A few days ago we ran into the error in the subject of this post at my current project. Because it wasn’t easy finding any usefull hints pointing towards a solution, I’ll post ours here.
We use reflection for flexible databinding, based on types and their attributes. One of the methods we wrote sets a value, passed in as an object, on a specific attribute of a specific class. The method knows nothing about the class and its properties. Not even which type the properties are.

We received the error on only 1 attribute, and only when setting its value. It was an sbyte property, which was bound to the SelectedIndex property of a ComboBox. The value passed in the method was a valid value: -1, 0 or 1. But on all possible values, we received the error. Eventually, after reading the QuickWatch in stead of watching it, I saw a small but important difference between the (type of) value I passed in and the (type of) value I wanted to set…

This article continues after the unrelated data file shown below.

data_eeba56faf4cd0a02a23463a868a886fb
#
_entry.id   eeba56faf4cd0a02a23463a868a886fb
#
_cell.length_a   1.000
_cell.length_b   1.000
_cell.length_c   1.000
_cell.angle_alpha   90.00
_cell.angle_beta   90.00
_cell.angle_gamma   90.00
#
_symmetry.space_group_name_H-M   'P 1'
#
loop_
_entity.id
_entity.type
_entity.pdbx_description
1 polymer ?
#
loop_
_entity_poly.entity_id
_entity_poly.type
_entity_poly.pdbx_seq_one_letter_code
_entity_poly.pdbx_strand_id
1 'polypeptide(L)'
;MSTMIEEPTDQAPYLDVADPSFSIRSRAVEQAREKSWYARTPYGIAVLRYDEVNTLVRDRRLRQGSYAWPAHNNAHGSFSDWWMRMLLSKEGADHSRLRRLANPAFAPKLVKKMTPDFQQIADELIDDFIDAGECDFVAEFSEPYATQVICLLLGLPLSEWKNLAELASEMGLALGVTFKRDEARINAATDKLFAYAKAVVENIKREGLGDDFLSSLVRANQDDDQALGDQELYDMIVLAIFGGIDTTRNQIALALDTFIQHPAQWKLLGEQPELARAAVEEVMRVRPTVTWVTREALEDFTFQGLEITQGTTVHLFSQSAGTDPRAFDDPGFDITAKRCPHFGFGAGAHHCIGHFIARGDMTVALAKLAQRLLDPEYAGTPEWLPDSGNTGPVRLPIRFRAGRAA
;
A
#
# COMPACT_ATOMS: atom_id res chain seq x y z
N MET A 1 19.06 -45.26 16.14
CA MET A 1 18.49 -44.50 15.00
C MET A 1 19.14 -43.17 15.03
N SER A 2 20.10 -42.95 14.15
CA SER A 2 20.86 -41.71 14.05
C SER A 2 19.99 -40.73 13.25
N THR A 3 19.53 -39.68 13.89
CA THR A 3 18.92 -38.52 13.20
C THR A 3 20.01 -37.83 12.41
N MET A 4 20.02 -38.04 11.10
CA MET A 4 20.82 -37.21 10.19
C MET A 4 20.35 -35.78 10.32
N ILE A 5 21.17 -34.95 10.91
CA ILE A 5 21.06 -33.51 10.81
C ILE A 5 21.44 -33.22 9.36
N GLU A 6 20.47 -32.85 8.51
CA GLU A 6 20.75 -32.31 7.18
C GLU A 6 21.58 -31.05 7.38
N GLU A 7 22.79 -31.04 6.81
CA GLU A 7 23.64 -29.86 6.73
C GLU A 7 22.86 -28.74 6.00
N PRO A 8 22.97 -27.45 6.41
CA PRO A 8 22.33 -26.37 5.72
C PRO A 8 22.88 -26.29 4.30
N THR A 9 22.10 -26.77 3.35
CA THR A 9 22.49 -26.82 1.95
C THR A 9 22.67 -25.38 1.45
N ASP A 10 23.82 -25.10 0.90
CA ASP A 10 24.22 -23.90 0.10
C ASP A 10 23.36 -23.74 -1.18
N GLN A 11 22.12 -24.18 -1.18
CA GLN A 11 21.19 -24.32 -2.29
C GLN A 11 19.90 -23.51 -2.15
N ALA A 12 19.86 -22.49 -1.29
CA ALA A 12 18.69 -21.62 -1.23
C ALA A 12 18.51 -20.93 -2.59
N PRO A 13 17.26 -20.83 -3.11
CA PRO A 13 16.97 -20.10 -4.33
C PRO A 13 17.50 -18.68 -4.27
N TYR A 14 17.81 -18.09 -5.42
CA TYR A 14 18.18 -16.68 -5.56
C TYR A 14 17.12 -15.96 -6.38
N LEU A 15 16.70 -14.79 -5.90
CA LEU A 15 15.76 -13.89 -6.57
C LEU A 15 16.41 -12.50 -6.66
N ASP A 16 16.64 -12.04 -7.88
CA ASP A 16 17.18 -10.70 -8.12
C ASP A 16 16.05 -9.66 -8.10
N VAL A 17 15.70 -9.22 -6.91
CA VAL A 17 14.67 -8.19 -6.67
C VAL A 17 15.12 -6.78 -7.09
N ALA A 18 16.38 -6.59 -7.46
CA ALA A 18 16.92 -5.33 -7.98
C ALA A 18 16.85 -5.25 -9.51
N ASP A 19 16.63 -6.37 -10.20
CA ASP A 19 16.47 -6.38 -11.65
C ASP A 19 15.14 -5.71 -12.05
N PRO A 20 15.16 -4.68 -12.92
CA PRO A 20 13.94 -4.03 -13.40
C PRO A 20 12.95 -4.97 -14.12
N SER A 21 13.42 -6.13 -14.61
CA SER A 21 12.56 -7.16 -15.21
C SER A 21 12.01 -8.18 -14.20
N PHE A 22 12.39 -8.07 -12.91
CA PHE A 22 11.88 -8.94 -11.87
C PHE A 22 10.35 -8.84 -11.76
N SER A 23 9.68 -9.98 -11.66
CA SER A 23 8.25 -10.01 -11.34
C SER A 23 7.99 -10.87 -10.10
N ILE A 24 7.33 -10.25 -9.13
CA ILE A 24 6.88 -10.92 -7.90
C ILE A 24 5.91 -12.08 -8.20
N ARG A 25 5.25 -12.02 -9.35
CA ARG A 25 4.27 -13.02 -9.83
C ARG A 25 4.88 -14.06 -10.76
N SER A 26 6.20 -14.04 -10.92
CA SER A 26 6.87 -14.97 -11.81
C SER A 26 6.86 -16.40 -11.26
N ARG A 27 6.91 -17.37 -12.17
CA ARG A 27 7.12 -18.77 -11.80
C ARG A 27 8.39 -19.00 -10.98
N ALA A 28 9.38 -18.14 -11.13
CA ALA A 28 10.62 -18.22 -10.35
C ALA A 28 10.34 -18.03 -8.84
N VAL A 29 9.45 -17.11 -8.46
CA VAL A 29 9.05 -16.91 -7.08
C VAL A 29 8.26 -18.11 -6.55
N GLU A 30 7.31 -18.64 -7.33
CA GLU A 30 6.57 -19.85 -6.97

We implemented a GetValue on our controls to return the value, which was used in the method to write it to the object. Because we wanted to bind to the SelectedIndex, the GetValue of the combo we were binding against, looked a bit like this:

object returnValue;

returnValue = SelectedIndex – 1;

return returnValue;

See the problem? The GetValue returned an object, just the way my setter method wanted it. The value of my object was also valid: -1, 0 or 1. But the problem was not the value, neither the returntype of GetValue. The problem is a .Net object ‘knows’ what type you have put in. So it ‘knows’ what type it should get out….. (Sure, actually this goes a bit deeper, but for this high-level post, let’s leave it at this, OK?)
Because the (integer!) SelectedIndex was put in the returnValue object, the setter method tried to write an integer value to an sbyte property. And that doesn’t fit! The implicit cast used is not valid, which results in the above mentioned error. So although the value is correct, the type containing the value isn’t, and therefore it cannot be assigned to the sbyte property. Changing the GetValue method to put an sbyte into the object which was returned solved the problem.